The Pyramid of the Sun is the largest building in Teotihuacan, believed to have been constructed about 200 CE, and one of the largest in Mesoamerica.
Mexico – Been There

Mexico's Pyramid of the Sun leaves you gasping for air

Photo by Pixabay

Mexico – Been There Mexico's Pyramid of the Sun leaves you gasping for air

Foreign elements have encroached far upon ancient Mexico. Standing atop the Pyramid of the Sun at the ancient city of Teotihuacan, an hour’s bus ride outside Mexico City, I can see latticed steel telecommunications towers grouped in the distance like alien life forms against the green mountains to the south.

Brian Patrick Eha
Brian Patrick Eha Journalist

And yet it is impossible not to feel something extraordinary atop the Pyramid of the Sun. Panting and gasping, some visitors climb the steep pyramid and, upon reaching the top and regaining their wind, look around briefly and then descend gingerly, clutching the rubber-coated guide-cables for balance. They seem eager to let the horizon glide up the sky and return to its proper place as they go earthward, shielding from their view the all-too-vastness of the planet they momentarily surveyed like gods. They never take the time to understand a fundamental truth of high places.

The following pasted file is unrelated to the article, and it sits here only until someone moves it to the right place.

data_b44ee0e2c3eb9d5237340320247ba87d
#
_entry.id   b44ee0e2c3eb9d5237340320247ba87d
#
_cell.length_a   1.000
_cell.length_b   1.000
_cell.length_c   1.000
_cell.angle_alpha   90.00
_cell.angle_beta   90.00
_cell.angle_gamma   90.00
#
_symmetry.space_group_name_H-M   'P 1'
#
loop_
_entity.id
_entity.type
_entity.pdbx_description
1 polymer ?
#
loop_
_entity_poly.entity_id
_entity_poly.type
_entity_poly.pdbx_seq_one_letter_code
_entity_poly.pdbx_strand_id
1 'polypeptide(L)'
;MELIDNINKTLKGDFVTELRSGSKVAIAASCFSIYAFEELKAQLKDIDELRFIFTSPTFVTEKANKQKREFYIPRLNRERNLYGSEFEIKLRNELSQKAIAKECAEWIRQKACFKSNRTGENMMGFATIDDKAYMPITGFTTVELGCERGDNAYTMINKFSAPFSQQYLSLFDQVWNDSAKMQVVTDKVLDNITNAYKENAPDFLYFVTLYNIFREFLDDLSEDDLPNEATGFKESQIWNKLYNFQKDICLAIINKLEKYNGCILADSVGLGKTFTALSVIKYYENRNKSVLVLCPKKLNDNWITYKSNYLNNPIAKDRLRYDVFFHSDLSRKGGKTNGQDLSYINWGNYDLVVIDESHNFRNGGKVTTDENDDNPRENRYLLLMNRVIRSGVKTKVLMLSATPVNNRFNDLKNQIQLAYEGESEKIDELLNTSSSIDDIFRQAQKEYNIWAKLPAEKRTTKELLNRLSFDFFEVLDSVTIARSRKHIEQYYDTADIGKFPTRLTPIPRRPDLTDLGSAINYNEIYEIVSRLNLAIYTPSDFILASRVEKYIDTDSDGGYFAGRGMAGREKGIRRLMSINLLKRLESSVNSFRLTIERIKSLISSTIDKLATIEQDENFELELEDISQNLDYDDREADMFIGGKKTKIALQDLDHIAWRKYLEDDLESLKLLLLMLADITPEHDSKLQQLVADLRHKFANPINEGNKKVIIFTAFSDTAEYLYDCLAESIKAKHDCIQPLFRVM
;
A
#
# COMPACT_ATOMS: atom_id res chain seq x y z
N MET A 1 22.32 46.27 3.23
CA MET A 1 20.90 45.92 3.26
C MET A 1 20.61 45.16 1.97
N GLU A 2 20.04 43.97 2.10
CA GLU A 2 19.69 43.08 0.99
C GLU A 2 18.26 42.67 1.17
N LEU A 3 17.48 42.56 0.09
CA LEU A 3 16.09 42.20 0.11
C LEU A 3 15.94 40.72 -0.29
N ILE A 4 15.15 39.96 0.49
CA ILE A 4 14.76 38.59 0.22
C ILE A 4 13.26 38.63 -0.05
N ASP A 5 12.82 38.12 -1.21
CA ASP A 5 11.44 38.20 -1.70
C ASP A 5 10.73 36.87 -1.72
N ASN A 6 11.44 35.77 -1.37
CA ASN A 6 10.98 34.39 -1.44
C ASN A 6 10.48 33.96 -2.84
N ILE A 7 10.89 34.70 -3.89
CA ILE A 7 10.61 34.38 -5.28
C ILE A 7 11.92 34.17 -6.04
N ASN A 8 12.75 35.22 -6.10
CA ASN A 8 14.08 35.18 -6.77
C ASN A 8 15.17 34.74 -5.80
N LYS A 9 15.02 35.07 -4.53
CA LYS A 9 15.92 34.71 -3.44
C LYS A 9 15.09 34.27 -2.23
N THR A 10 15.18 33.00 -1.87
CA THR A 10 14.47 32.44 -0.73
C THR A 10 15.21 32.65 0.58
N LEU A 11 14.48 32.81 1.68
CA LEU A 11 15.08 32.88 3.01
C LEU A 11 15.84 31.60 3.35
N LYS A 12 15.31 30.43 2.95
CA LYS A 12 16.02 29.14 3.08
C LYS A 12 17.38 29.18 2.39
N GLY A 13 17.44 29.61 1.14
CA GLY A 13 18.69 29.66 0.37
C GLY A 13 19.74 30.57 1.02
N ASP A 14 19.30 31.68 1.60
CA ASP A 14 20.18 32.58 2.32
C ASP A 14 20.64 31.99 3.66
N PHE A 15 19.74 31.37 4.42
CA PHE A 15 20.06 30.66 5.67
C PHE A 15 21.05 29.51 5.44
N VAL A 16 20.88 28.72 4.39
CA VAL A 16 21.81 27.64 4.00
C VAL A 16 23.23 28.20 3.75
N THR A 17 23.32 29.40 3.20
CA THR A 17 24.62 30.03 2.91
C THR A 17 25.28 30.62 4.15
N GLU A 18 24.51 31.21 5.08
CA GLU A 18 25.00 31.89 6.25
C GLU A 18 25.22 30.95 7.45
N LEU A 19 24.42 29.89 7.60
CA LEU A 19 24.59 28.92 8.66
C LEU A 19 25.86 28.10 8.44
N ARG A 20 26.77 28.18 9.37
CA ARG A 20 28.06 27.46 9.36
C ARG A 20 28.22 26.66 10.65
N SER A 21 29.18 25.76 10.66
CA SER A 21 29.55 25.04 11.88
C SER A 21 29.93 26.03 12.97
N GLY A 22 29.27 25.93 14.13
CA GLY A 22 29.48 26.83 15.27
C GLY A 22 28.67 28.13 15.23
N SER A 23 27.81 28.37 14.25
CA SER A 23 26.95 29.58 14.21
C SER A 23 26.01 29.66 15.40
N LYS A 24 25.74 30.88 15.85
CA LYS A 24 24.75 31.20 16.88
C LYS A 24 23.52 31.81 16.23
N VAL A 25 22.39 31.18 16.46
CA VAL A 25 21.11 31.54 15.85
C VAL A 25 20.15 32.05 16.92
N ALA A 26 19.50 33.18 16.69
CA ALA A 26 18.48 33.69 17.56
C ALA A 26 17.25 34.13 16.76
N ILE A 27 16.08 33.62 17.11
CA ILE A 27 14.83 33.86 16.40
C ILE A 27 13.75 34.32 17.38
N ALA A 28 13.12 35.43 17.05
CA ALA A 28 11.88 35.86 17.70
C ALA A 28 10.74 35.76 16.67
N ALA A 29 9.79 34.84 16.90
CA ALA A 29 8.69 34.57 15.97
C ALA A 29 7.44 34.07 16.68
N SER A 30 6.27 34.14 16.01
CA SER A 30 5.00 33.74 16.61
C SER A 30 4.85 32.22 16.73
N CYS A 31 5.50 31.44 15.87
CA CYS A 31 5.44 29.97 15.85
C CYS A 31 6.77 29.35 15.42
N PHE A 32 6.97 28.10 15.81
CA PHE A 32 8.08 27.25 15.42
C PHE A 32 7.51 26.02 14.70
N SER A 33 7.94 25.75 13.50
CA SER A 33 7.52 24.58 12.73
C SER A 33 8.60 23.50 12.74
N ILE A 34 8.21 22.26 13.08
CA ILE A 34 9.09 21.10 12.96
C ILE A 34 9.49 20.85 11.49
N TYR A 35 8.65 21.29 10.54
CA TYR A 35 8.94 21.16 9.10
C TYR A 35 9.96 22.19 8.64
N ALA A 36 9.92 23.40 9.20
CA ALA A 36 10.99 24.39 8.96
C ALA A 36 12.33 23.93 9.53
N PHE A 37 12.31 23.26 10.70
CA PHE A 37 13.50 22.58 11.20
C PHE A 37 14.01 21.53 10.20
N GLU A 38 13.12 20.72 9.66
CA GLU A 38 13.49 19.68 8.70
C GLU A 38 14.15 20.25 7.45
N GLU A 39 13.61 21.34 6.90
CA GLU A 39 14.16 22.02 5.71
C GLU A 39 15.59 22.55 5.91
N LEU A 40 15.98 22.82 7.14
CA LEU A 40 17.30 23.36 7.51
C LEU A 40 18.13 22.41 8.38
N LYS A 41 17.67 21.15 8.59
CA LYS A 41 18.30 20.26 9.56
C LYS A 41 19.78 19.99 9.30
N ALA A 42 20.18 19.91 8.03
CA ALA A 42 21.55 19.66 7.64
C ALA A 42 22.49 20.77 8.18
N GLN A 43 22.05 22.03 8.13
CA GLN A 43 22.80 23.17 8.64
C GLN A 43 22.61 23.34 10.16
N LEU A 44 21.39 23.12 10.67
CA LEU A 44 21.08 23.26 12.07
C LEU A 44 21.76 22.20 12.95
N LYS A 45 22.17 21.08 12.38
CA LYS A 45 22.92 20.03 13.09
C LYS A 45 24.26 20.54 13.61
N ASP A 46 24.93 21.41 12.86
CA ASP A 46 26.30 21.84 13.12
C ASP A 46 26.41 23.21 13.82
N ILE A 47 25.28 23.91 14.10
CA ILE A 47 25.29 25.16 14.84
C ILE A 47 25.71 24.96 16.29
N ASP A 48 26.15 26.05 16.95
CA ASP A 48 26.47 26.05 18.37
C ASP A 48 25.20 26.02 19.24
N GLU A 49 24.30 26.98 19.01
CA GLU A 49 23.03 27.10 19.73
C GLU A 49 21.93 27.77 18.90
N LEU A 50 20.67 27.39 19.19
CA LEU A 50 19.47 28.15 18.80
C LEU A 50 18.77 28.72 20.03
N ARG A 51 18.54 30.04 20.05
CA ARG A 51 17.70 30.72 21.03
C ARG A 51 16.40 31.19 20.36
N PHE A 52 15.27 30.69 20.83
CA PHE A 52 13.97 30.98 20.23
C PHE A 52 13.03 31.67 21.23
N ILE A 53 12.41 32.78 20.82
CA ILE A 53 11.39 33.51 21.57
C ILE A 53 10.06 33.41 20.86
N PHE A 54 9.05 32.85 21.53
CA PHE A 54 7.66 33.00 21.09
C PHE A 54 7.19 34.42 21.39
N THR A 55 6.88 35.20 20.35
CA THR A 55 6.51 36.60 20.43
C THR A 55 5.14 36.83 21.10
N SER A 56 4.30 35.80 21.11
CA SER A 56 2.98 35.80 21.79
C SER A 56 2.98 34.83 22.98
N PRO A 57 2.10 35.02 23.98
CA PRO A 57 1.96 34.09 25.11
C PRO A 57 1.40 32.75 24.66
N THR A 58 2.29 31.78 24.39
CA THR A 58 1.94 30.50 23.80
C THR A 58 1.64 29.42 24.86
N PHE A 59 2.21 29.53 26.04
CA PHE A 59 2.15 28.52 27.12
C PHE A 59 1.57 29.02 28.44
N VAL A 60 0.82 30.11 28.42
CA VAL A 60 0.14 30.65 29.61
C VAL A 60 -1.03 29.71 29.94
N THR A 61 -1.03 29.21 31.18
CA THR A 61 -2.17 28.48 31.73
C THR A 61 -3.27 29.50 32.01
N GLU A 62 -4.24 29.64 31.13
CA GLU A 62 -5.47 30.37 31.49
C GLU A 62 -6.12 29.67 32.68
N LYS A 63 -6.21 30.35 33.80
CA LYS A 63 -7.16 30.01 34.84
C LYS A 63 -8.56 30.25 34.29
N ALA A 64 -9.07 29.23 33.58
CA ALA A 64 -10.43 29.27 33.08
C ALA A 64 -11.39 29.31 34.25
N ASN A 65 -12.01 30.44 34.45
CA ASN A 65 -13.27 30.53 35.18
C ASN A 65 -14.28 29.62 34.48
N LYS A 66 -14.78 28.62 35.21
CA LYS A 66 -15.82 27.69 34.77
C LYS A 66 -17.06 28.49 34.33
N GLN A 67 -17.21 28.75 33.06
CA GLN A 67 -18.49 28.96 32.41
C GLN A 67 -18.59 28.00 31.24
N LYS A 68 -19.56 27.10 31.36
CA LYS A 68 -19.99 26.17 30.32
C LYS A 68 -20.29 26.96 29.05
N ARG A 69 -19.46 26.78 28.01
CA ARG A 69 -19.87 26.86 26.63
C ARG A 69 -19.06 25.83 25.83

The moment of summit is not the crucial moment. The crucial moment comes perhaps five or ten or 20 minutes later, when the surrounding landscape in all its astonishing detail is no longer wondrous, no longer breath-taking, when it simply is. In this moment, having seen the miracle of the world in a fresh light, I now simply exist, inhabiting the space of that vision, as its rich and strange perspective assumes an aspect of normalcy. I am here on this rocky height, resting my dusty boots on the throne and grave of an extinct religion, of a vanished people whose bloodlines are diffused in Mexico’s mestizo dream. It is natural to be here, writing in my notebook. Nothing could be simpler. The crucial moment occurs when the mundane and the miraculous are one.

Walking back along the path that leads to the Pyramid of the Sun, I pass a middle-aged British couple who are also returning. “How was it?” I ask. The woman turns and gives me a look. “Excellent!” she says. There are certain experiences of which anything one could possibly say would fall short, and in these cases “excellent” is as good as anything else.

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